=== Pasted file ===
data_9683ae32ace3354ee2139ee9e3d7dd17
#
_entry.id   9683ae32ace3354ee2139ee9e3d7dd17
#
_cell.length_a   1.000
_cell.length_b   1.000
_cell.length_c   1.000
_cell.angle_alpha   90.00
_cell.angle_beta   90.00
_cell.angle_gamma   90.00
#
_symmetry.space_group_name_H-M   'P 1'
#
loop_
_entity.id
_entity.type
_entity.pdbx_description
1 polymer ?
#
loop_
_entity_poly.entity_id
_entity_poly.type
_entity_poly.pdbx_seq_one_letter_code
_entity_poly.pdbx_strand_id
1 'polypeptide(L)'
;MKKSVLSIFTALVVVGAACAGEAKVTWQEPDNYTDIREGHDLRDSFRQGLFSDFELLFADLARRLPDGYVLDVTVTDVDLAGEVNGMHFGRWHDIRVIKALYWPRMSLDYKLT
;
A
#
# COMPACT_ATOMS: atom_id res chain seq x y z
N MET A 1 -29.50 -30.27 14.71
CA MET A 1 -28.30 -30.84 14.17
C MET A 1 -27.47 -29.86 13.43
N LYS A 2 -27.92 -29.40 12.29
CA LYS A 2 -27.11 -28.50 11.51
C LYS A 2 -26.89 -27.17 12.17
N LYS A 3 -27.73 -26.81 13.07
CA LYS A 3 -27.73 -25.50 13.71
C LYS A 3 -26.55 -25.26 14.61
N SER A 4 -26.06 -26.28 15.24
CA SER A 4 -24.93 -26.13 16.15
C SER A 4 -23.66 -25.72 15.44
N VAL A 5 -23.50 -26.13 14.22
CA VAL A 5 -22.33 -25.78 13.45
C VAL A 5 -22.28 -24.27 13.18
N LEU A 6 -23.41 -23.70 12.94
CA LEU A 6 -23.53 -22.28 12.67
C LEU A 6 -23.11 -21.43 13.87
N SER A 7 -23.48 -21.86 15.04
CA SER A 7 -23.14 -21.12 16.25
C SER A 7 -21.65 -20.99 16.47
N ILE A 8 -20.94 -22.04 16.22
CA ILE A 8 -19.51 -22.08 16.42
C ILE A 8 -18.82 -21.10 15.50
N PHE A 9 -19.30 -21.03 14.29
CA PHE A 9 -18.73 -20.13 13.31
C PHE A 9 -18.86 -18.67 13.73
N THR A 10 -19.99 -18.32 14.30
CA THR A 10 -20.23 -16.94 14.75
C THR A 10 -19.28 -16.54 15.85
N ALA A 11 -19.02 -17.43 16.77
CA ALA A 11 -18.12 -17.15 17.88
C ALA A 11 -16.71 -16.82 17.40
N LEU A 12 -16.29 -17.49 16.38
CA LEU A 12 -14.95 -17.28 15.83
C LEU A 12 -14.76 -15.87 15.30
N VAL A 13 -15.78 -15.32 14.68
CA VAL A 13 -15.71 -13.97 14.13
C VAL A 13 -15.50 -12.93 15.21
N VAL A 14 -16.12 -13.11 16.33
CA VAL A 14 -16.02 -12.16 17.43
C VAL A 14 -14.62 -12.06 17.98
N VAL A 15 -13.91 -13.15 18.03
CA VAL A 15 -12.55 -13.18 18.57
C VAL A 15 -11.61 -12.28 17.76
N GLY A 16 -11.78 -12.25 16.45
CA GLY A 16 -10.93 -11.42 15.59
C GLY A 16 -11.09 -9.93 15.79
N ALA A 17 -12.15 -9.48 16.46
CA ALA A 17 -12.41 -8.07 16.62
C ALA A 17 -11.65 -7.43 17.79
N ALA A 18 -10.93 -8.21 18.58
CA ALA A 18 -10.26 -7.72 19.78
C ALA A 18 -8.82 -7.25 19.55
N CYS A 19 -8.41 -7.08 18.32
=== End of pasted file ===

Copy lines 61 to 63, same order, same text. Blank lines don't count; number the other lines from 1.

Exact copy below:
N ALA A 11 -19.02 -17.43 16.77
CA ALA A 11 -18.12 -17.15 17.88
C ALA A 11 -16.71 -16.82 17.40